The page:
Washington Post has decided to take details of officer-involved shootings and compile this year’s data to detect patterns.
One pattern that soon became clear: the significant amount of mentally unstable people who are shot on site.
Last year, I wrote about one such instance in “Naked? Acting Weird? On-site Execution by Police.” I only wanted to show that strange behavior does not warrant a threat or a reason to kill (especially when considering that there are still less-than-lethal methods available).
It looks like Washington Post agrees for the most part, when it comes a volatile situation possibly made worse by volatile reactions.
From the Washington Post report (emphasis and red comments are mine):
Nationwide, police have shot and killed 124 people this year who […] were in the throes of mental or emotional crisis, according to a Washington Post analysis. The dead account for a quarter of the 462 people shot to death by police [the number is actually up to 552 now] in the first six months of 2015.
The vast majority were armed [with? was it on a nearby table? because apparently that counts], but in most cases, the police officers who shot them were not responding to reports of a crime. More often, the police officers were called by relatives, neighbors or other bystanders worried that a mentally fragile person was behaving erratically, reports show. More than 50 people were explicitly suicidal.
More than half the killings involved police agencies that have not provided their officers with state-of-the-art training to deal with the mentally ill. And in many cases, officers responded with tactics that quickly made a volatile situation even more dangerous.
“This a national crisis,” said Chuck Wexler, executive director of the Police Executive Research Forum, an independent research organization devoted to improving policing. “We have to get American police to rethink how they handle encounters with the mentally ill. Training has to change.”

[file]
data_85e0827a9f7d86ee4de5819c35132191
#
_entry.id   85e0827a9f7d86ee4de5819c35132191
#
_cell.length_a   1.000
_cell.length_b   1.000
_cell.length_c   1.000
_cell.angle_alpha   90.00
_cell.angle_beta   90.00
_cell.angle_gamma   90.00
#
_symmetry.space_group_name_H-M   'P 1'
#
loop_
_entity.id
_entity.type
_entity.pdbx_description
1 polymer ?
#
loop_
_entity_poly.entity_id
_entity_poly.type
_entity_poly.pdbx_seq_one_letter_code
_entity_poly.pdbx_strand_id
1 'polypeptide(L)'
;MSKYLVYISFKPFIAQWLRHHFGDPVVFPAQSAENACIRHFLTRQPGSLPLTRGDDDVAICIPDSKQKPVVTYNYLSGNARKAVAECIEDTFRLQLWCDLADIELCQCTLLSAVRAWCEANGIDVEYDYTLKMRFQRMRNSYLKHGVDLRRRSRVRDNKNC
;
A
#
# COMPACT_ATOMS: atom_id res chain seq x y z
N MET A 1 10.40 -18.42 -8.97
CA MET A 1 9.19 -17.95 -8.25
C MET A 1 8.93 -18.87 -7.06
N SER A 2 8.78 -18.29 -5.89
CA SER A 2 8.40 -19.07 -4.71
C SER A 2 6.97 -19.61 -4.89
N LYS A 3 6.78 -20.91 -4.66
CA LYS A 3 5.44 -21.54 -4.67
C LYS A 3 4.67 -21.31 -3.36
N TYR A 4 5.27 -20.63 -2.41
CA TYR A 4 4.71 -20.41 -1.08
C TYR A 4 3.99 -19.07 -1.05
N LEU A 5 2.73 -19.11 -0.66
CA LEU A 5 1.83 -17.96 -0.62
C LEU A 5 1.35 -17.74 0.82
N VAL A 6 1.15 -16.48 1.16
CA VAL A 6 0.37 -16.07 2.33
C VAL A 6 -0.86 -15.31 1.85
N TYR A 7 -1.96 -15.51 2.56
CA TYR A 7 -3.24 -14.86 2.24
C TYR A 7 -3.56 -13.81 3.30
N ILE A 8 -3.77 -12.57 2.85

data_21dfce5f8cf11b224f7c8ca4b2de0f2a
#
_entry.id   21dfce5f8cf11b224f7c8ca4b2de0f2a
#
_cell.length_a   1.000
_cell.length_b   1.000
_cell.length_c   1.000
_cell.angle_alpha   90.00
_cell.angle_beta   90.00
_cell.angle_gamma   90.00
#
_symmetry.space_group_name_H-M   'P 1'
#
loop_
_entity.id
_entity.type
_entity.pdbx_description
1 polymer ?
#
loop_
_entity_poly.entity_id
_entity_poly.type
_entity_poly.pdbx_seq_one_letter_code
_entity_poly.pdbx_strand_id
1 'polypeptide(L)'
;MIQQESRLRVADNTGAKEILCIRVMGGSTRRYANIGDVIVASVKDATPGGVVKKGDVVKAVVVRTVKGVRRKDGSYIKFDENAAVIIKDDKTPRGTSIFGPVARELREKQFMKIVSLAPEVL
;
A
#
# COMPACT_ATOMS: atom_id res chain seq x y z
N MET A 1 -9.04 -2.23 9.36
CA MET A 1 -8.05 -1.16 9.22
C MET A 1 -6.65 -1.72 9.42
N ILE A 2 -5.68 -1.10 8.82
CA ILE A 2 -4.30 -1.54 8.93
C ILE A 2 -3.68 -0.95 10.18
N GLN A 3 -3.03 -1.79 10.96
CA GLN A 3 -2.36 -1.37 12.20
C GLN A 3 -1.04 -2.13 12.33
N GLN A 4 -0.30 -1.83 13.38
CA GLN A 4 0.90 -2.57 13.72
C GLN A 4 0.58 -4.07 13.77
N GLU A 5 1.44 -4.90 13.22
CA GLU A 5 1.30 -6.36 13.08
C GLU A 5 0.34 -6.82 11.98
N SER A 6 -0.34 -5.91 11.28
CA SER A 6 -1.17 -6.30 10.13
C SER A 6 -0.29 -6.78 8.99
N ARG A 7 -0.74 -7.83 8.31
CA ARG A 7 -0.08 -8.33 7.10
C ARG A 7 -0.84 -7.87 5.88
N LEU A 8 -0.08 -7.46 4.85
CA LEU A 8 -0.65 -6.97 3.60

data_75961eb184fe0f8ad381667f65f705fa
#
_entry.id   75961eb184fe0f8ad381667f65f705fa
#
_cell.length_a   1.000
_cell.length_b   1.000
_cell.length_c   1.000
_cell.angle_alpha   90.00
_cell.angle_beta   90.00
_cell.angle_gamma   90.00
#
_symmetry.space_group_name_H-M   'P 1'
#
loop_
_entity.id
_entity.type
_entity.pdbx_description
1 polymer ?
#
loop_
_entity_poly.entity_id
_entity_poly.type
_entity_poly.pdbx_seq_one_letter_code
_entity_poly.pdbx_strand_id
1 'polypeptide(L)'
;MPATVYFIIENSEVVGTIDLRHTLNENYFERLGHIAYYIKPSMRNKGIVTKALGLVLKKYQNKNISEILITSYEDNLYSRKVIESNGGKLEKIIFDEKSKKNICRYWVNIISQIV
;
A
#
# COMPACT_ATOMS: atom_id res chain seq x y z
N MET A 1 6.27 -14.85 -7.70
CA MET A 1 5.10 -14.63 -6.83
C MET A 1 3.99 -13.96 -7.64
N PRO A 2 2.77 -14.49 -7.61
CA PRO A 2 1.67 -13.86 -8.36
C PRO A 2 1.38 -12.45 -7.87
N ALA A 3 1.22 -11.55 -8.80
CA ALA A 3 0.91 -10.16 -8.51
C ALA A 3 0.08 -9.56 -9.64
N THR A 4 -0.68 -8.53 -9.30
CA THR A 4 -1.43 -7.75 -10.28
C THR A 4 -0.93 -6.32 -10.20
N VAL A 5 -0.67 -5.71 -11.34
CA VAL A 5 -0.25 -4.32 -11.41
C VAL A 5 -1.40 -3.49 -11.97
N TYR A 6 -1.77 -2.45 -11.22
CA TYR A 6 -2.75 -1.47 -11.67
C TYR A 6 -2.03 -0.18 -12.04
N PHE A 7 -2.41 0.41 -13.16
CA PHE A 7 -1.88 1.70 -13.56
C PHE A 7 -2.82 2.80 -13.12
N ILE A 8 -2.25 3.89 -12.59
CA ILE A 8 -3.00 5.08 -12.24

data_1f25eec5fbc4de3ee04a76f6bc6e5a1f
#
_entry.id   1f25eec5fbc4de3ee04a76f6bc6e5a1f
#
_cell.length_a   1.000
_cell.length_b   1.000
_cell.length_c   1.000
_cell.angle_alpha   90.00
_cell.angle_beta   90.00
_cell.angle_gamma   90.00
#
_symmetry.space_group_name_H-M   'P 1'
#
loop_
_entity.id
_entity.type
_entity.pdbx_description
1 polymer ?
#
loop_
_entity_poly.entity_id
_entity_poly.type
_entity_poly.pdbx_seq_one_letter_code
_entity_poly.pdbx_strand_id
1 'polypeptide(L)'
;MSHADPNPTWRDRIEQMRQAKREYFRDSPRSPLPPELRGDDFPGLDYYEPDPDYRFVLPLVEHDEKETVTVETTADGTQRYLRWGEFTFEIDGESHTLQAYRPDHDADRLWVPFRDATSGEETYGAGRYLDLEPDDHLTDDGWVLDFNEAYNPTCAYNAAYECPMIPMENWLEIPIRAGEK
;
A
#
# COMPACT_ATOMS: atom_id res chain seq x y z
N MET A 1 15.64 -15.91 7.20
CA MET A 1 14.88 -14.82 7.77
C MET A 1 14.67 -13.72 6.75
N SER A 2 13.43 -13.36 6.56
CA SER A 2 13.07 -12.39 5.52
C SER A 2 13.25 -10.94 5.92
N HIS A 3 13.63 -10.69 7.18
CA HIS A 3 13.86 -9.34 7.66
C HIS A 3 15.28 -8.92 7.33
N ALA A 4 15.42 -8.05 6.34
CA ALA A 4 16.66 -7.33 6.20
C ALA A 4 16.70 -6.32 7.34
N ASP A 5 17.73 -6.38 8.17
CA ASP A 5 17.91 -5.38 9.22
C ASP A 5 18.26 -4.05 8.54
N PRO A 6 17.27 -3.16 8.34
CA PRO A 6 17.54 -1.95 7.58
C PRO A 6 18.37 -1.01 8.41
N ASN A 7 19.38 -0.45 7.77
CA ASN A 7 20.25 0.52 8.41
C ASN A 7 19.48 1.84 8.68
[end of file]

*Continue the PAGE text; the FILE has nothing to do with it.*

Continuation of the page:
He’s right – it needs to change.
People keep asking for more officer training. Think about that request. Asking for the ability to instantly detect mental illness or disabilities and leave them alone. But what we want is to end unnecessary, on-site executions for everyone except for extreme life-threatening situations. An emotionally distraught person is not a threat. Home invasions should be stopped immediately and SWAT should have nothing to do with emotional calls or wait until after midnight to bust into someone’s home.
Police departments continue to bulk up thanks to the 1033 program that provides armored vehicles and war-like gear. They promise they won’t use them but for extreme situations but they crash homes if there has been an anonymous tip of emotional distress (no escalation here). They say they need such items for live active-shooter situations, but those are so rare – in 2014 alone, police killed more American citizens than all victims from U.S. mass shootings combined.
It sounds like what we need is some officer un-training. The crux of the problem is training that American citizens are always a threat, threats must be eliminated and there is no such thing as excessive force. It’s undeniably over-kill. The reduction of shootings for all people could protect the lives of unstable or distraught people that need real, sensible help – and the ones who didn’t need help but were the victims of anonymous tips and welfare check requests. It simply makes no sense at all to call for help when someone is upset or suicidal, only to have them possibly killed when help arrives. Furthermore, let’s leave elderly off the list of brutalization – it’s incredibly dishonorable to the profession, the culture and the country.
To realize the facts that to shoot first due to “fear for my life” in the strangest circumstances shows, at best, someone who is not equipped to handle the authority and responsibility – at worst, someone who gravitated to the position to have an excuse to take life with impunity. The 50 police killed on the job last year is ridiculously eclipsed by the 1,100+ killed by police in the same year. Police can handle this authority and responsibility with honor, and without risking their own lives – they can be accountable. There is no reason more Americans should die in their own country at the hands of officials, than American soldiers lost to insurgents during battle for the same amount of time. No more rationalizing; it’s time they desire to have their honor back and stop viewing their neighbors as objects.
Lastly, when an officer shows great skill at de-escalating a situation and taking care of someone in distress instead of “eliminating the threat” – why fire that man? Why make a case that he was old, hesitated and not up to speed? He was trained old-school….
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